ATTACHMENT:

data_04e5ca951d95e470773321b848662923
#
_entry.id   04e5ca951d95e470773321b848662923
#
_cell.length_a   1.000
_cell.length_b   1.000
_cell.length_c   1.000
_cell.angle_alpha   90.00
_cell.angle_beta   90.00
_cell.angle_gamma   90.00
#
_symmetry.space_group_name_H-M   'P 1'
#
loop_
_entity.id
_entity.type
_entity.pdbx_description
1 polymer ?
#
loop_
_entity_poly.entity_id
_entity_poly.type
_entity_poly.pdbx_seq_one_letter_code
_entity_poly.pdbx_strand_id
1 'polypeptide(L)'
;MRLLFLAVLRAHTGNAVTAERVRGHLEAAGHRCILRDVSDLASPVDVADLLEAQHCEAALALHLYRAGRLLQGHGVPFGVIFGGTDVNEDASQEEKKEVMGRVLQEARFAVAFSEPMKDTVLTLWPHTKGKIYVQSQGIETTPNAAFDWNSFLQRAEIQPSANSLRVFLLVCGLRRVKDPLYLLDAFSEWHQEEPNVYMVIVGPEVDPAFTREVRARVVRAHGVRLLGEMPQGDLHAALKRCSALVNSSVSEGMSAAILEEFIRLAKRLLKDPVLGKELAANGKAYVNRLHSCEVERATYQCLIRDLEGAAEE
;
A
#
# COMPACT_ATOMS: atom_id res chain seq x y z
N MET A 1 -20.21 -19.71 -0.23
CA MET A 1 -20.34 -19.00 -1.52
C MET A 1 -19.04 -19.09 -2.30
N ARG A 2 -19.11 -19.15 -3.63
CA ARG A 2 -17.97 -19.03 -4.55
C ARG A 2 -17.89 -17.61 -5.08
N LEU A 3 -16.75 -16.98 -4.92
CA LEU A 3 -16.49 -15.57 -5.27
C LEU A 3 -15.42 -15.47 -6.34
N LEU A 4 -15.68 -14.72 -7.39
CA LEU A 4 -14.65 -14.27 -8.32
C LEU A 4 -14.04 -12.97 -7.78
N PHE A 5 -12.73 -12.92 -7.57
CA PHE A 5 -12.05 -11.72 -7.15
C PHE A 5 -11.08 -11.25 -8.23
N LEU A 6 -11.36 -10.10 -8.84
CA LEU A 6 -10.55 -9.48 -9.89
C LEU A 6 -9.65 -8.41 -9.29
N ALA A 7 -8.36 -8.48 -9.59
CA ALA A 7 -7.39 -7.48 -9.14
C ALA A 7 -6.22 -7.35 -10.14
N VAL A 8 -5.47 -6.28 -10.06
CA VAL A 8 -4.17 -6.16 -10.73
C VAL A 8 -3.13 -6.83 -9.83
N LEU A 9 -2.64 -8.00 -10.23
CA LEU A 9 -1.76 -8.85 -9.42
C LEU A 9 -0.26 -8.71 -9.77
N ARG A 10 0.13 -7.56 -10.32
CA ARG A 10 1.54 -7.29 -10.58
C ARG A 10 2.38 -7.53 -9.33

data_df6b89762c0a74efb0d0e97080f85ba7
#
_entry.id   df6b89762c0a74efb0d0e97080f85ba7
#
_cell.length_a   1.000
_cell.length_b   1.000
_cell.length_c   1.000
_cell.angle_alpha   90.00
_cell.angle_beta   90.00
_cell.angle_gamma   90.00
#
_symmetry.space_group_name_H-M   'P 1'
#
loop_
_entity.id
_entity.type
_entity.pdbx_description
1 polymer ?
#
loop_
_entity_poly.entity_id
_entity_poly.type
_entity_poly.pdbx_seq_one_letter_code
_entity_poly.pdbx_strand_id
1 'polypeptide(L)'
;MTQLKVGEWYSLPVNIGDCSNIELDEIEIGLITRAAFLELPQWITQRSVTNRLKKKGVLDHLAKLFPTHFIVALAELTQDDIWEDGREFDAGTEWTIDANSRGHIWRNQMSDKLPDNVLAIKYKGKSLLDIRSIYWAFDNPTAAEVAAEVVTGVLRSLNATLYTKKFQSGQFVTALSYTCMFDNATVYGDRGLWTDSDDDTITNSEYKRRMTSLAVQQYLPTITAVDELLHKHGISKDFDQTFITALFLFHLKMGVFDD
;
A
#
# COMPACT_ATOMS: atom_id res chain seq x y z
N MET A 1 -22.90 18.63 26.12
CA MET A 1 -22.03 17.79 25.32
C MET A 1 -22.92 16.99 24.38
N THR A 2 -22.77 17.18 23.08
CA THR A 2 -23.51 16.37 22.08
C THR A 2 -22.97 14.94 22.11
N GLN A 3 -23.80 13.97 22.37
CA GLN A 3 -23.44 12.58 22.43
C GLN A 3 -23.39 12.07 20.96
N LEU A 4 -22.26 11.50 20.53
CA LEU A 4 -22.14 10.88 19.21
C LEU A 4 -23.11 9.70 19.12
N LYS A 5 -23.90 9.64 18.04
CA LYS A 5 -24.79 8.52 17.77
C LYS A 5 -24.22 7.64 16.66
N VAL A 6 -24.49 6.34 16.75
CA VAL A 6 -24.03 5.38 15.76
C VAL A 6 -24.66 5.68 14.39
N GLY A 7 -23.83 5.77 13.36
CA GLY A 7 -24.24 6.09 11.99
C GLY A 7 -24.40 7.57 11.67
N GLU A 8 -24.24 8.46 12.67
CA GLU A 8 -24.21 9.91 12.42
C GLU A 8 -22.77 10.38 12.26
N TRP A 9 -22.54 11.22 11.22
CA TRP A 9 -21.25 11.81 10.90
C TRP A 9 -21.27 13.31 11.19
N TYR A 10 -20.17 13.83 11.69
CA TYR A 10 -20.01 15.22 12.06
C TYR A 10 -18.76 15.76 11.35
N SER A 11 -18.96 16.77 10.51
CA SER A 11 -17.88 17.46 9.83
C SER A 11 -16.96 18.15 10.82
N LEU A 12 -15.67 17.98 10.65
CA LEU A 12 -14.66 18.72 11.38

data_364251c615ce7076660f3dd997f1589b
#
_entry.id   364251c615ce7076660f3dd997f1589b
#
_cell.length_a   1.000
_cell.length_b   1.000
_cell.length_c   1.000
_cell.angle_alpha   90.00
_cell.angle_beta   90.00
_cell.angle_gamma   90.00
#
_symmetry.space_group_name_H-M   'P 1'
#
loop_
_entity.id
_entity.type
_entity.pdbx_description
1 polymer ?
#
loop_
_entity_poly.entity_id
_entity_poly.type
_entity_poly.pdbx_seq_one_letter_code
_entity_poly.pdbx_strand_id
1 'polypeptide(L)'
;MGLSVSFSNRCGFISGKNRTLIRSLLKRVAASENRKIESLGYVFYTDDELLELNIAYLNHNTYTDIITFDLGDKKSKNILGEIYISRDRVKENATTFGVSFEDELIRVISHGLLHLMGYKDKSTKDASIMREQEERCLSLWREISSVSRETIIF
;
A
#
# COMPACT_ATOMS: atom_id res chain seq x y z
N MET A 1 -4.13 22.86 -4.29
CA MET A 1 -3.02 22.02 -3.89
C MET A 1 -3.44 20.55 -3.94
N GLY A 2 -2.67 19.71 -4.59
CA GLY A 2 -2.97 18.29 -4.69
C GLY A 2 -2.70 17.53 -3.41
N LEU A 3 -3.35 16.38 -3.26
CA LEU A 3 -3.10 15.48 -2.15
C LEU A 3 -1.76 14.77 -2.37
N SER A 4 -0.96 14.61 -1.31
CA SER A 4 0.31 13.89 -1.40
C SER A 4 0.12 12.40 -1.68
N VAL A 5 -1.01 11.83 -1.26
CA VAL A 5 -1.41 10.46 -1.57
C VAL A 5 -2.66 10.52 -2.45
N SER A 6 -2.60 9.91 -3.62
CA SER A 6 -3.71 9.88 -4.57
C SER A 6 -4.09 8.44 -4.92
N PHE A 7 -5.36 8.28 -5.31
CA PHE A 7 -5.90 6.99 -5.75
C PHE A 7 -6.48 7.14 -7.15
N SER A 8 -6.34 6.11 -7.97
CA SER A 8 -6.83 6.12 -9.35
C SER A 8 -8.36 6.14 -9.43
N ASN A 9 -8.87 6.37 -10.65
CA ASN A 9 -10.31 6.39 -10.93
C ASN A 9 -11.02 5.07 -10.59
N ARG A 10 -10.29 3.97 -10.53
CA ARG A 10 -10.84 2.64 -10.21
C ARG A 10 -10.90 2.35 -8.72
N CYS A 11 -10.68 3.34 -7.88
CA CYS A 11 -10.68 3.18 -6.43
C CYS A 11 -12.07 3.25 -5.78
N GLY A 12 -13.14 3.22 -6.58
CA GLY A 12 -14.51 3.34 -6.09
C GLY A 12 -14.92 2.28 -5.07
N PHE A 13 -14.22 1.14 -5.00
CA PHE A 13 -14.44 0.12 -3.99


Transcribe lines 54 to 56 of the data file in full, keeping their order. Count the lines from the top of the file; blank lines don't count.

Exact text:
C VAL A 8 -3.13 -6.83 -9.83
N LEU A 9 -2.64 -8.00 -10.23
CA LEU A 9 -1.76 -8.85 -9.42